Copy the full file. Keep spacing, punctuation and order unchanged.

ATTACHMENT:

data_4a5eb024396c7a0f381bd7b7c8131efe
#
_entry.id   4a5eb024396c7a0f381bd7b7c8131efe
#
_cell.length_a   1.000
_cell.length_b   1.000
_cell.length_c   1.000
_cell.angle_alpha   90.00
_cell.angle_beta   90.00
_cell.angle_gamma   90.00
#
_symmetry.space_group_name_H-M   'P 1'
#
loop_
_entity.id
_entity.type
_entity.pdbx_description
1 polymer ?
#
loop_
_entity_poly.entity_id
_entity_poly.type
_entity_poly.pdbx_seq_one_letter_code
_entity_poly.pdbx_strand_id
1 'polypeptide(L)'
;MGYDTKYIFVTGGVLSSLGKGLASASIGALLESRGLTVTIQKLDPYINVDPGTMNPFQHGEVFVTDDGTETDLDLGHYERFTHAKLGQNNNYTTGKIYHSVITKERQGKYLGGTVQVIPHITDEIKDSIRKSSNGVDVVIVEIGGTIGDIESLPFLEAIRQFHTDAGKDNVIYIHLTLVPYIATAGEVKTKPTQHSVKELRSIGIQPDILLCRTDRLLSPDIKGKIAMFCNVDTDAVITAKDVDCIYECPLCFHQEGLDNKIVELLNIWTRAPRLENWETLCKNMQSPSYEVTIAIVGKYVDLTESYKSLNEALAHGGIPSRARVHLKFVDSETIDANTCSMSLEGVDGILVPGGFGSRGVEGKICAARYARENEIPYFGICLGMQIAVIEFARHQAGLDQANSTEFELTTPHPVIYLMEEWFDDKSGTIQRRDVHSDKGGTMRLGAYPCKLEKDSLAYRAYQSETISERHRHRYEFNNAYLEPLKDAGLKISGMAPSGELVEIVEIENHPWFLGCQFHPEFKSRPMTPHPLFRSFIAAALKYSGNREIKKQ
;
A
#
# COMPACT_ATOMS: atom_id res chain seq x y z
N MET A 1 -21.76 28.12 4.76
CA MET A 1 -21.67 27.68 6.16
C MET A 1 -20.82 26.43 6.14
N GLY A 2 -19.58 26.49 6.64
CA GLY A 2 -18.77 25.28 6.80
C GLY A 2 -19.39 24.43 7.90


data_4a5eb024396c7a0f381bd7b7c8131efe
#
_entry.id   4a5eb024396c7a0f381bd7b7c8131efe
#
_cell.length_a   1.000
_cell.length_b   1.000
_cell.length_c   1.000
_cell.angle_alpha   90.00
_cell.angle_beta   90.00
_cell.angle_gamma   90.00
#
_symmetry.space_group_name_H-M   'P 1'
#
loop_
_entity.id
_entity.type
_entity.pdbx_description
1 polymer ?
#
loop_
_entity_poly.entity_id
_entity_poly.type
_entity_poly.pdbx_seq_one_letter_code
_entity_poly.pdbx_strand_id
1 'polypeptide(L)'
;MGYDTKYIFVTGGVLSSLGKGLASASIGALLESRGLTVTIQKLDPYINVDPGTMNPFQHGEVFVTDDGTETDLDLGHYERFTHAKLGQNNNYTTGKIYHSVITKERQGKYLGGTVQVIPHITDEIKDSIRKSSNGVDVVIVEIGGTIGDIESLPFLEAIRQFHTDAGKDNVIYIHLTLVPYIATAGEVKTKPTQHSVKELRSIGIQPDILLCRTDRLLSPDIKGKIAMFCNVDTDAVITAKDVDCIYECPLCFHQEGLDNKIVELLNIWTRAPRLENWETLCKNMQSPSYEVTIAIVGKYVDLTESYKSLNEALAHGGIPSRARVHLKFVDSETIDANTCSMSLEGVDGILVPGGFGSRGVEGKICAARYARENEIPYFGICLGMQIAVIEFARHQAGLDQANSTEFELTTPHPVIYLMEEWFDDKSGTIQRRDVHSDKGGTMRLGAYPCKLEKDSLAYRAYQSETISERHRHRYEFNNAYLEPLKDAGLKISGMAPSGELVEIVEIENHPWFLGCQFHPEFKSRPMTPHPLFRSFIAAALKYSGNREIKKQ
;
A
#
# COMPACT_ATOMS: atom_id res chain seq x y z
N MET A 1 -21.76 28.12 4.76
CA MET A 1 -21.67 27.68 6.16
C MET A 1 -20.82 26.43 6.14
N GLY A 2 -19.58 26.49 6.64
CA GLY A 2 -18.77 25.28 6.80
C GLY A 2 -19.39 24.43 7.90